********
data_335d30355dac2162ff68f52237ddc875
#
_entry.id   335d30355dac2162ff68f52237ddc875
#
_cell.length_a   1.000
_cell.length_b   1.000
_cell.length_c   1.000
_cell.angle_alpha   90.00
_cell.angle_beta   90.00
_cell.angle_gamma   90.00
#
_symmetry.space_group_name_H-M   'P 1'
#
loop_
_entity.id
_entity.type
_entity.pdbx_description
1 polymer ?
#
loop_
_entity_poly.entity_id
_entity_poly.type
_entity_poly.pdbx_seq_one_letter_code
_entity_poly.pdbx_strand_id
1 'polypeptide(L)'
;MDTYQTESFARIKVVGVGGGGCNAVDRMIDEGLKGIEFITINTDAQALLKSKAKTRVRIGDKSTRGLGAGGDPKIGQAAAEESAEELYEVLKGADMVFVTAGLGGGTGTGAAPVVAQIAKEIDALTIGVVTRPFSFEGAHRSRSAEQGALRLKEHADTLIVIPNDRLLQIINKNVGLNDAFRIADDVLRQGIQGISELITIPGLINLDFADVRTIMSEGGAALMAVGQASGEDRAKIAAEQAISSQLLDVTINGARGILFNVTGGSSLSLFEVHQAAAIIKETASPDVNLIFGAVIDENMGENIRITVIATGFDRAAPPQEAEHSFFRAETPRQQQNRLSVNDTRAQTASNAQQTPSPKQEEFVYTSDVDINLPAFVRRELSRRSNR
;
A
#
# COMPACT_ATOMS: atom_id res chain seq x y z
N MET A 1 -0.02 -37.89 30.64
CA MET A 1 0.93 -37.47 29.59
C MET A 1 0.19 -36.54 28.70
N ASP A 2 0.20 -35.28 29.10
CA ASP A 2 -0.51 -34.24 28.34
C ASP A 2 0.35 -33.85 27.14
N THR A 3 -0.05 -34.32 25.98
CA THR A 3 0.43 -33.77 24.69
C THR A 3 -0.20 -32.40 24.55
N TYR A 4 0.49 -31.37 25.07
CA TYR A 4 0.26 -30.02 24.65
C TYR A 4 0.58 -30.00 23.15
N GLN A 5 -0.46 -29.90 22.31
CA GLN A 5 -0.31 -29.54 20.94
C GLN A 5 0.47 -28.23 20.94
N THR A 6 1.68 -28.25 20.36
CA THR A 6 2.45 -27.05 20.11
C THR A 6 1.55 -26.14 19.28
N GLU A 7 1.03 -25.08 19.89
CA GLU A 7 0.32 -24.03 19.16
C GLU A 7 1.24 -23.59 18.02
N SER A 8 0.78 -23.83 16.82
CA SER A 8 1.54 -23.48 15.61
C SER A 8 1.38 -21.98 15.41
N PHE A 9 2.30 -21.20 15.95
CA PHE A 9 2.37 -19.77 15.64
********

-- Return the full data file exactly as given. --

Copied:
data_335d30355dac2162ff68f52237ddc875
#
_entry.id   335d30355dac2162ff68f52237ddc875
#
_cell.length_a   1.000
_cell.length_b   1.000
_cell.length_c   1.000
_cell.angle_alpha   90.00
_cell.angle_beta   90.00
_cell.angle_gamma   90.00
#
_symmetry.space_group_name_H-M   'P 1'
#
loop_
_entity.id
_entity.type
_entity.pdbx_description
1 polymer ?
#
loop_
_entity_poly.entity_id
_entity_poly.type
_entity_poly.pdbx_seq_one_letter_code
_entity_poly.pdbx_strand_id
1 'polypeptide(L)'
;MDTYQTESFARIKVVGVGGGGCNAVDRMIDEGLKGIEFITINTDAQALLKSKAKTRVRIGDKSTRGLGAGGDPKIGQAAAEESAEELYEVLKGADMVFVTAGLGGGTGTGAAPVVAQIAKEIDALTIGVVTRPFSFEGAHRSRSAEQGALRLKEHADTLIVIPNDRLLQIINKNVGLNDAFRIADDVLRQGIQGISELITIPGLINLDFADVRTIMSEGGAALMAVGQASGEDRAKIAAEQAISSQLLDVTINGARGILFNVTGGSSLSLFEVHQAAAIIKETASPDVNLIFGAVIDENMGENIRITVIATGFDRAAPPQEAEHSFFRAETPRQQQNRLSVNDTRAQTASNAQQTPSPKQEEFVYTSDVDINLPAFVRRELSRRSNR
;
A
#
# COMPACT_ATOMS: atom_id res chain seq x y z
N MET A 1 -0.02 -37.89 30.64
CA MET A 1 0.93 -37.47 29.59
C MET A 1 0.19 -36.54 28.70
N ASP A 2 0.20 -35.28 29.10
CA ASP A 2 -0.51 -34.24 28.34
C ASP A 2 0.35 -33.85 27.14
N THR A 3 -0.05 -34.32 25.98
CA THR A 3 0.43 -33.77 24.69
C THR A 3 -0.20 -32.40 24.55
N TYR A 4 0.49 -31.37 25.07
CA TYR A 4 0.26 -30.02 24.65
C TYR A 4 0.58 -30.00 23.15
N GLN A 5 -0.46 -29.90 22.31
CA GLN A 5 -0.31 -29.54 20.94
C GLN A 5 0.47 -28.23 20.94
N THR A 6 1.68 -28.25 20.36
CA THR A 6 2.45 -27.05 20.11
C THR A 6 1.55 -26.14 19.28
N GLU A 7 1.03 -25.08 19.89
CA GLU A 7 0.32 -24.03 19.16
C GLU A 7 1.24 -23.59 18.02
N SER A 8 0.78 -23.83 16.82
CA SER A 8 1.54 -23.48 15.61
C SER A 8 1.38 -21.98 15.41
N PHE A 9 2.30 -21.20 15.95
CA PHE A 9 2.37 -19.77 15.64